January 21st meeting between THE HEALERS campaign, two Harvard Medical School ALS researchers affiliated with Massachusetts General Hospital, & two wholefoods advocates from Functional Formularies

drcraig-thehealers (2)

 By Dr Craig Oster

The title of this post refers to an event which I consider to have been another milestone in THE HEALERS campaign. The January 21st meeting between THE HEALERS campaign, two Harvard Medical School ALS researchers affiliated with Massachusetts General Hospital, & two wholefoods advocates from Functional Formularies was wonderful. Dr Wills and Dr Pagnoni, who have conducted important MDA funded research showing that mild obesity in ALS is associated with increased longevity, were gracious in meeting with us to discuss my dietary scientific research study proposal.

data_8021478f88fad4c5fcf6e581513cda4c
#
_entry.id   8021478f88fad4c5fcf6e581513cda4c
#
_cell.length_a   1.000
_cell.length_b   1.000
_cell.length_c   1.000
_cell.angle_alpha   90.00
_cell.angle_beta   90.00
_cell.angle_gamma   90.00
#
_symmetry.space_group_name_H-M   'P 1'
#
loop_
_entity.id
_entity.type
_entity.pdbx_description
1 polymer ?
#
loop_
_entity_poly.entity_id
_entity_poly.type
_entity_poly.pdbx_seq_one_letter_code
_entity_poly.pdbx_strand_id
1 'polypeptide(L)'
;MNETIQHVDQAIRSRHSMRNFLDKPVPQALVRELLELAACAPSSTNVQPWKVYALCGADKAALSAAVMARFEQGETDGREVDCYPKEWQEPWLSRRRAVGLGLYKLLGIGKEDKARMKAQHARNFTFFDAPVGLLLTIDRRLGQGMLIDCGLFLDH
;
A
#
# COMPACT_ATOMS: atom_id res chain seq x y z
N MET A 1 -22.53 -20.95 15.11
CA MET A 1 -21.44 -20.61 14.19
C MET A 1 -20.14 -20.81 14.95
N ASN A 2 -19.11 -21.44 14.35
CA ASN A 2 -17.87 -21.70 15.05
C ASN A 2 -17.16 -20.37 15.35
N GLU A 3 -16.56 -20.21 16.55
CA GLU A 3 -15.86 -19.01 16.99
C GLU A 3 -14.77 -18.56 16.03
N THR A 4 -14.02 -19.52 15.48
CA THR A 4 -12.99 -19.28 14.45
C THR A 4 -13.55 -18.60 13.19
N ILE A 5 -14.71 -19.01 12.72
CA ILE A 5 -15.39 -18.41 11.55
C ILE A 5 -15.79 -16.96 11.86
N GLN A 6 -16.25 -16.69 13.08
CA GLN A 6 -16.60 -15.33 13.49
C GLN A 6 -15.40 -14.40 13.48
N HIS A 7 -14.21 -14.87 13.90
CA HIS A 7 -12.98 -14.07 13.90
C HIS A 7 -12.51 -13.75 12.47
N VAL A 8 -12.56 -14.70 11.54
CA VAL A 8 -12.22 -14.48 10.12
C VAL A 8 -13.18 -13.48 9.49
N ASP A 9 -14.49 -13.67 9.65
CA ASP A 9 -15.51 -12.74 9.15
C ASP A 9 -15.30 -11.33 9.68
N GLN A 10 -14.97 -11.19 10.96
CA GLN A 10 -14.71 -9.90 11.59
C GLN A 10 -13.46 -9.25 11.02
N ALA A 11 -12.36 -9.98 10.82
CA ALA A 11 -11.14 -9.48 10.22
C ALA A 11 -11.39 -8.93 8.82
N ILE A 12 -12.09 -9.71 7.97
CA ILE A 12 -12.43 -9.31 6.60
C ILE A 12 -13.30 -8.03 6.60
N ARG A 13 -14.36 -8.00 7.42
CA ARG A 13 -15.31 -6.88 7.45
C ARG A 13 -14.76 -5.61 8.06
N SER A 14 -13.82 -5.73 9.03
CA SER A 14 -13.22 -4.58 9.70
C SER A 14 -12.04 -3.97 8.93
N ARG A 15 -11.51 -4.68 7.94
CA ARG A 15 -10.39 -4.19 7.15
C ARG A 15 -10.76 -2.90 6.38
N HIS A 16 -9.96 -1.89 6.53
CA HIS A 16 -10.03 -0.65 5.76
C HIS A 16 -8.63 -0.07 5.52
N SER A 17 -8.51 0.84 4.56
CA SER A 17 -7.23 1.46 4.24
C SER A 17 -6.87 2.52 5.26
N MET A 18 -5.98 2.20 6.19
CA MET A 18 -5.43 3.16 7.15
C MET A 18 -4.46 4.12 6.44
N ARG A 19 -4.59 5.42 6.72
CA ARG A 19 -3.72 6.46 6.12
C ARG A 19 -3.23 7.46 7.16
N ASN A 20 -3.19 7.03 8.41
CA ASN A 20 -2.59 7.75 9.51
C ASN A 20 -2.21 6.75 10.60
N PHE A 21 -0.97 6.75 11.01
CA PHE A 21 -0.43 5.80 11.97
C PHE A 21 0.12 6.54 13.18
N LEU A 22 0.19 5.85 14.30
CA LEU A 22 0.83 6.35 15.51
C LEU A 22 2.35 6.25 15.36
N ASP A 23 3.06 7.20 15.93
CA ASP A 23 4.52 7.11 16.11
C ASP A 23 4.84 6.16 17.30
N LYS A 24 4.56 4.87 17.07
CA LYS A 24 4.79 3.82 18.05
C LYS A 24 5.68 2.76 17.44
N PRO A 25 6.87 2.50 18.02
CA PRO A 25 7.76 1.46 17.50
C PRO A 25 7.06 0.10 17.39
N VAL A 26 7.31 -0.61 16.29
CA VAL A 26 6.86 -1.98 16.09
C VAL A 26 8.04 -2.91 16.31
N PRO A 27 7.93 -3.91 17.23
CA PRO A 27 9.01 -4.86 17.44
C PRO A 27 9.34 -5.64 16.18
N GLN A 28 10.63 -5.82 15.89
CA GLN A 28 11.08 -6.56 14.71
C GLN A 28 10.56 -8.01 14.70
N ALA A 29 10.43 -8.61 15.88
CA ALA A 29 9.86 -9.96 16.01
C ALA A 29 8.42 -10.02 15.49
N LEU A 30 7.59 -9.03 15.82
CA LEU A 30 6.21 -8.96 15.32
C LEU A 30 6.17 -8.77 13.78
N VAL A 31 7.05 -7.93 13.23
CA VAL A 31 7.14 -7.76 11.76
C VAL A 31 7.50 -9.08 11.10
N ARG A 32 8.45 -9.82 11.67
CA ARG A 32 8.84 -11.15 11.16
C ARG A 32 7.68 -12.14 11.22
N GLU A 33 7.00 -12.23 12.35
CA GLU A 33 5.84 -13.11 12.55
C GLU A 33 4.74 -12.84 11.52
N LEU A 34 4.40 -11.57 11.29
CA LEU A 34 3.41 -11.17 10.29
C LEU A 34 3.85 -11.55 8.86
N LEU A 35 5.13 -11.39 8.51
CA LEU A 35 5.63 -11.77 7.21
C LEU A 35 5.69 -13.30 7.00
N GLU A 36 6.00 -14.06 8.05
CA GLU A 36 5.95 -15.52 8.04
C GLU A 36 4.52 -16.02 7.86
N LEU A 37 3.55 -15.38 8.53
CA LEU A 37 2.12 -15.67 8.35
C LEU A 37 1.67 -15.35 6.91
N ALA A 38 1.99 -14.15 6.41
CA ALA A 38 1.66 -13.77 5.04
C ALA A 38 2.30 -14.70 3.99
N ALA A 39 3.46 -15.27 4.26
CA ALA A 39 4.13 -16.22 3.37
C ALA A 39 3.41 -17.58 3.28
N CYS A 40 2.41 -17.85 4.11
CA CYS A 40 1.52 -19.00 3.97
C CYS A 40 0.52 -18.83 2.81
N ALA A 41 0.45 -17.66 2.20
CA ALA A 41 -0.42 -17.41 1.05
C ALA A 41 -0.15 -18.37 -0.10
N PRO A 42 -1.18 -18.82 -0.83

In addition to them discussing experimental design issues with us, Dr Wills advised me to contact Dr Deborah Gelinas, an ALS clinic director located in Michigan, regarding possible partnership on my proposed groundbreaking ALS scientific wholefoods dietary research. To my delight, after the meeting, I discovered that Dr Gelinas is Michigan State University’s (Grand Rapids “Campus”) Director of Clinical Neuroscience Research, Hauenstein Neuroscience Center Muscular Dystrophy Association ALS Clinic, the only ALS clinic in West Michigan. Dr Gelinas is also Director of Michigan State University’s East Lansing Campus Muscular Dystrophy Association ALS Clinic and the Sparrow Hospital’s ALS Clinic!

Amazingly, and the Harvard scientists were not even aware of this fact, the night before I had submitted a letter of intent to Michigan State University/Sparrow Health System’s Center for Innovation and Research with the hope of being among those selected to write for a competitive research grant to conduct innovative dietary research with Michigan State University’s ALS clinics!